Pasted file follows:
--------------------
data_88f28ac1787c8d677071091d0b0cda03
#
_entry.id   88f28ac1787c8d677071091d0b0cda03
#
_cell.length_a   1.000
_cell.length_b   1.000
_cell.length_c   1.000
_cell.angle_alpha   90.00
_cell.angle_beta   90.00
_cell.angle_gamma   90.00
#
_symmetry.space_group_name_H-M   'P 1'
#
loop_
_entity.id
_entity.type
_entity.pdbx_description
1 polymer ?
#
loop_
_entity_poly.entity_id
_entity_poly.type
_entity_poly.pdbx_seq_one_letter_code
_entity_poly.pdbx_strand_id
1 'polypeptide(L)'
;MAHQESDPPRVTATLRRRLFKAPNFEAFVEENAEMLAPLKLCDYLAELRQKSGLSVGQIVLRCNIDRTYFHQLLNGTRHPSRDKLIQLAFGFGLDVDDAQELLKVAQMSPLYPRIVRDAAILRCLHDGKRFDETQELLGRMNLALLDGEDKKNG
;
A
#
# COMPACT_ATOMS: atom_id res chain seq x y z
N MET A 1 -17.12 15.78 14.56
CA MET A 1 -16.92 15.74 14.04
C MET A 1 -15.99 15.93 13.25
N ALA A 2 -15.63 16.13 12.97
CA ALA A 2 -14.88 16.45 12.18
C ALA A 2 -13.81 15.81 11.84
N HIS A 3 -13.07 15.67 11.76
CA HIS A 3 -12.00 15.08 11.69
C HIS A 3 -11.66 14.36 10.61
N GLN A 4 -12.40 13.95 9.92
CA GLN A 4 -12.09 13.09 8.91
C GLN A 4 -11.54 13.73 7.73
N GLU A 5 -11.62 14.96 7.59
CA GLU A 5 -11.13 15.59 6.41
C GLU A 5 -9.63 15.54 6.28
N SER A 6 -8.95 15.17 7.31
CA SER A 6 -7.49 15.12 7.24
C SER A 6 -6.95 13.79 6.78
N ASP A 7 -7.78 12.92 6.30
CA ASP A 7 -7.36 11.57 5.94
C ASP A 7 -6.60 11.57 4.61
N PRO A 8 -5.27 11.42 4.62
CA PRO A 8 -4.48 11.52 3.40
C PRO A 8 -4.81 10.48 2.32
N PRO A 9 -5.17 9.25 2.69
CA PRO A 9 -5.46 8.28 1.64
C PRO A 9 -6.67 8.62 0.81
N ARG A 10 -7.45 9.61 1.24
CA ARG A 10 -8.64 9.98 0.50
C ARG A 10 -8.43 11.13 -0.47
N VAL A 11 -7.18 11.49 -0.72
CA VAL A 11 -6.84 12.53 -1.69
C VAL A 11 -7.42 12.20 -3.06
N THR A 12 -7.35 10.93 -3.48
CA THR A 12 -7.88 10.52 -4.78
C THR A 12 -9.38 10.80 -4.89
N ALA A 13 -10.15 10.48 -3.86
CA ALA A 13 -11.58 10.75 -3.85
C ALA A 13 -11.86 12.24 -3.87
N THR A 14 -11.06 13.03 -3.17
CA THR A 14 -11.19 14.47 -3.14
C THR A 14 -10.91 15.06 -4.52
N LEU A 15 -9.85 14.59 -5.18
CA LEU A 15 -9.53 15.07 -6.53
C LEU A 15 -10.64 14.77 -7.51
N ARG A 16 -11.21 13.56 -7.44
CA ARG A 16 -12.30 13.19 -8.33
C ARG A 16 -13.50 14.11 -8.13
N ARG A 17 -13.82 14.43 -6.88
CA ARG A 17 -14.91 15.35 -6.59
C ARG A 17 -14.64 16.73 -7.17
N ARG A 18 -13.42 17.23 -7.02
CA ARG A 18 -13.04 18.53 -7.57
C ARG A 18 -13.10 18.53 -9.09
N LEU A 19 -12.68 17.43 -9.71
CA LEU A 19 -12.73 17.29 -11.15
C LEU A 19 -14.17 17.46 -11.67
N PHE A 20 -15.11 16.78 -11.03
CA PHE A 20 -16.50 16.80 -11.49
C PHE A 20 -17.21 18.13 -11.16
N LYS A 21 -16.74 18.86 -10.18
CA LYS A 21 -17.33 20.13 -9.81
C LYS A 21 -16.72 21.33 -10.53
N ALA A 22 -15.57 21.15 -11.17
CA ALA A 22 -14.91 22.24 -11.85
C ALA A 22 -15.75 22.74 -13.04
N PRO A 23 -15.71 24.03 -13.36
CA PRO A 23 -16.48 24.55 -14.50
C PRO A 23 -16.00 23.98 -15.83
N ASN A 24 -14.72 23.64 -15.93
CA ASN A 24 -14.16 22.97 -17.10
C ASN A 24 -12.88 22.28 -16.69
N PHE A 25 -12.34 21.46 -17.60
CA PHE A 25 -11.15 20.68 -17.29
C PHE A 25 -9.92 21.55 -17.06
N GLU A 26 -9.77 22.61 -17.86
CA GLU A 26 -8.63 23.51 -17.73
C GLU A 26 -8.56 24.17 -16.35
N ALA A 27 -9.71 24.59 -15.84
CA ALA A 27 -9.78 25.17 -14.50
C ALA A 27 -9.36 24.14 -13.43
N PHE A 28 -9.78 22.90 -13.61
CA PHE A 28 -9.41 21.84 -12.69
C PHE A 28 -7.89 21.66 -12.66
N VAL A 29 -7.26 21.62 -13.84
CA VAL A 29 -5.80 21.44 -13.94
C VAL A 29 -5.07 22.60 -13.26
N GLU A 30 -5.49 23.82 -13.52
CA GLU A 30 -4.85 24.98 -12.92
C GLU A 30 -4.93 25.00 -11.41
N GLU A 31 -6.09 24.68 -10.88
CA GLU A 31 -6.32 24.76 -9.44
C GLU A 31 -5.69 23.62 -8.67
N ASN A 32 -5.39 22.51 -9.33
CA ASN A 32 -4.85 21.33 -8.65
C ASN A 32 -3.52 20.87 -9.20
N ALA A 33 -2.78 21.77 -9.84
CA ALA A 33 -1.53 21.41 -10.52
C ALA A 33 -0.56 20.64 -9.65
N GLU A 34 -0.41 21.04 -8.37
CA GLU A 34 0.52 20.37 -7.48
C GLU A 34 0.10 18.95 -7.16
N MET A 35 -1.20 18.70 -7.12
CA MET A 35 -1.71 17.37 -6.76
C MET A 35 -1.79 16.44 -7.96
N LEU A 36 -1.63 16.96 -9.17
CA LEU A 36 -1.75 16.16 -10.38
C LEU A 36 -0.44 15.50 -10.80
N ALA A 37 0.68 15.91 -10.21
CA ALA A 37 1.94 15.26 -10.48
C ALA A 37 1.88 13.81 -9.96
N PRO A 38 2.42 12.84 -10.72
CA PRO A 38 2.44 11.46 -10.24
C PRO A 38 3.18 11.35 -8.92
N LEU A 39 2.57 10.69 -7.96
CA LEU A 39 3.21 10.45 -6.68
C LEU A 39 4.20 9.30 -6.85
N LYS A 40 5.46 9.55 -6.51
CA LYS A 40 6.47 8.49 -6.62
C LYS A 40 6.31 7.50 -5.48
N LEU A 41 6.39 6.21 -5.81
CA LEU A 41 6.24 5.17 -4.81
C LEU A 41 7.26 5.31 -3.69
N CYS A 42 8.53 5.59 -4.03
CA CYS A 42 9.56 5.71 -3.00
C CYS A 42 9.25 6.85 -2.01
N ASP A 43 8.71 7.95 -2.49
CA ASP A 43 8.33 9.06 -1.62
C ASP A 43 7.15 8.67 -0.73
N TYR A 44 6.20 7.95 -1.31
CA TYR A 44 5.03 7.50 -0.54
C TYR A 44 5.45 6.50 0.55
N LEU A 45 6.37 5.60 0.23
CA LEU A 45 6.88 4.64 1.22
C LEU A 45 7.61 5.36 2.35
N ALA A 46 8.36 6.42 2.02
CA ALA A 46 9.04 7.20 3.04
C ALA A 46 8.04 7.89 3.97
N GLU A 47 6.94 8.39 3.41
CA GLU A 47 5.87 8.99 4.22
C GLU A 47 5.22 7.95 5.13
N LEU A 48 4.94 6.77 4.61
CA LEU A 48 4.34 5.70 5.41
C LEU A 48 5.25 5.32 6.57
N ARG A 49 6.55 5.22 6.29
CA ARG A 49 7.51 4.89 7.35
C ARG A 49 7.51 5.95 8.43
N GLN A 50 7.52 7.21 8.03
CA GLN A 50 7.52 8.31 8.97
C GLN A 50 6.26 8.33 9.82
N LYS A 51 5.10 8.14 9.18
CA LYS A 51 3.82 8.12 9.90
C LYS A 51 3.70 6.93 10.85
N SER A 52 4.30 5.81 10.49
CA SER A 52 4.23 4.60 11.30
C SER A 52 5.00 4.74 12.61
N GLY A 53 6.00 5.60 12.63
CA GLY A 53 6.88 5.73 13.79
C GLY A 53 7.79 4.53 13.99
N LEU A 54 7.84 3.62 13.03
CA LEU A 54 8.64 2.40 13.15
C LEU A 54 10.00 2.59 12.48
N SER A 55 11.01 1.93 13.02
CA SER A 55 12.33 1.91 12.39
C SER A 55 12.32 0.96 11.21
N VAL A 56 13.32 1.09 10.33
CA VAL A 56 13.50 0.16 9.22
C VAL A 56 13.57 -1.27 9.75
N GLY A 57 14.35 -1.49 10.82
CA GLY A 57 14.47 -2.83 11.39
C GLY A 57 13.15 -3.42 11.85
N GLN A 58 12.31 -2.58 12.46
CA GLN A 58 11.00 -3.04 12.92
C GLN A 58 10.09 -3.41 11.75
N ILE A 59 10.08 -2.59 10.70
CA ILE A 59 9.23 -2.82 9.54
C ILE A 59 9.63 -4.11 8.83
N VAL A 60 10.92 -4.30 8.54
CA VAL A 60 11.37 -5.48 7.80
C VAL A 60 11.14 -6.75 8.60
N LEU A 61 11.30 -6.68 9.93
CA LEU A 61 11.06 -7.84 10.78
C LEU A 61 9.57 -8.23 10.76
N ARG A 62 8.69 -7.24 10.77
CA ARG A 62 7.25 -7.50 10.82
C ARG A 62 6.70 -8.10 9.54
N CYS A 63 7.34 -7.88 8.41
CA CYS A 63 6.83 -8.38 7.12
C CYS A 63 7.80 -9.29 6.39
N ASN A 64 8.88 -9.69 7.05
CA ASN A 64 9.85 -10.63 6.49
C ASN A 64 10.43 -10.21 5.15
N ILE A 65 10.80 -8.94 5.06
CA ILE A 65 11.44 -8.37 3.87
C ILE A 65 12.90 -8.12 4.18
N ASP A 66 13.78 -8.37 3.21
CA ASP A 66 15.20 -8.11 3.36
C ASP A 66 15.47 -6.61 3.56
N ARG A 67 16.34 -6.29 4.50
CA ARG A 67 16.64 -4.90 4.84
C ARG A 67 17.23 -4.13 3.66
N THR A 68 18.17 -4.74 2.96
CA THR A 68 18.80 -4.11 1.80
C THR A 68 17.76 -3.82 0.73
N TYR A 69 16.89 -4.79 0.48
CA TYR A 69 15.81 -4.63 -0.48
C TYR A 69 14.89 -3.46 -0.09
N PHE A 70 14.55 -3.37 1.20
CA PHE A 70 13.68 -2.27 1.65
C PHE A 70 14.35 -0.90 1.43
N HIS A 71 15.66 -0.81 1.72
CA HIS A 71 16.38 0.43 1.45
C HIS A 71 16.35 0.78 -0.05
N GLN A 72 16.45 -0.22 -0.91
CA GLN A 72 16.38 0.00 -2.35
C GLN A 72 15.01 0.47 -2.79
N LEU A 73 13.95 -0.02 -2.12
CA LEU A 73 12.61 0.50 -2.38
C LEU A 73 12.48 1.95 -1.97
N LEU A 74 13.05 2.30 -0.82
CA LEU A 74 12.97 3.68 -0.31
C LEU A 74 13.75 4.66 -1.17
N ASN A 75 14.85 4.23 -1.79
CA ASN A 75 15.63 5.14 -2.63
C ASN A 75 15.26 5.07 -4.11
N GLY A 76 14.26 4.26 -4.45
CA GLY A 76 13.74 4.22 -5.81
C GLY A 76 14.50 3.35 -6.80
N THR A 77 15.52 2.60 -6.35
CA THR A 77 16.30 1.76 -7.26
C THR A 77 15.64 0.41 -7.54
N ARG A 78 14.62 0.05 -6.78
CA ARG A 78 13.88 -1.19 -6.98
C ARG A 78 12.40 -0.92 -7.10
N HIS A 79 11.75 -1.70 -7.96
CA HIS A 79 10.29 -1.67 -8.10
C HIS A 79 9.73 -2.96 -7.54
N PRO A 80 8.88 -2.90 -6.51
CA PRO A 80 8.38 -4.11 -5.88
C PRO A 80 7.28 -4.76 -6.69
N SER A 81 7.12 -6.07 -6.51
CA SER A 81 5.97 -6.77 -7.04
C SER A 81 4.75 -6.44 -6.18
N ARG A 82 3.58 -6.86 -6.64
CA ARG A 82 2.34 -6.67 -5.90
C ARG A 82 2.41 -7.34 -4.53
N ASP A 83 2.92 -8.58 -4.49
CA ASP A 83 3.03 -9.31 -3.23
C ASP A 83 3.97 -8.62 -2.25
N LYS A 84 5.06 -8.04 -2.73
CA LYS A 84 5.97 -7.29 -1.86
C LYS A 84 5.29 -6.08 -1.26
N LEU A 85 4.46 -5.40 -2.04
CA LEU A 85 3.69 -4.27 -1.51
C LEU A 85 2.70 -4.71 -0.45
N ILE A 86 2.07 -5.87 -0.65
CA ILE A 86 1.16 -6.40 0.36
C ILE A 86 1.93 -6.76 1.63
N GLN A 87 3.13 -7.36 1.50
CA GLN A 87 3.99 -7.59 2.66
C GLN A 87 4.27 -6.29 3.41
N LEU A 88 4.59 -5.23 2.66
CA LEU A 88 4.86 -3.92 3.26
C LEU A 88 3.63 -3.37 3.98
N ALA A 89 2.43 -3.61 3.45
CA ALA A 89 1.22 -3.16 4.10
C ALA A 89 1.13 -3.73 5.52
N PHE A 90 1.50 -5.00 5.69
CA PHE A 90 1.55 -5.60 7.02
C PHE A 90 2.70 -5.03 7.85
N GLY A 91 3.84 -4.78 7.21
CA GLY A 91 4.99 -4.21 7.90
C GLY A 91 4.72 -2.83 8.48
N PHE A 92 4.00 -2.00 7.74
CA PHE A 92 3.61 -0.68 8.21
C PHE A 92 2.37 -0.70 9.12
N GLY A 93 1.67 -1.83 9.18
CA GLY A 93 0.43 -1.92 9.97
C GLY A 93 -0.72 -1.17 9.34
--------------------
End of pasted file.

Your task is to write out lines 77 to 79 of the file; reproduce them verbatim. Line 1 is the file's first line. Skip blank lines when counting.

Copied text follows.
CA ARG A 16 -12.30 13.19 -8.33
C ARG A 16 -13.50 14.11 -8.13
N ARG A 17 -13.82 14.43 -6.88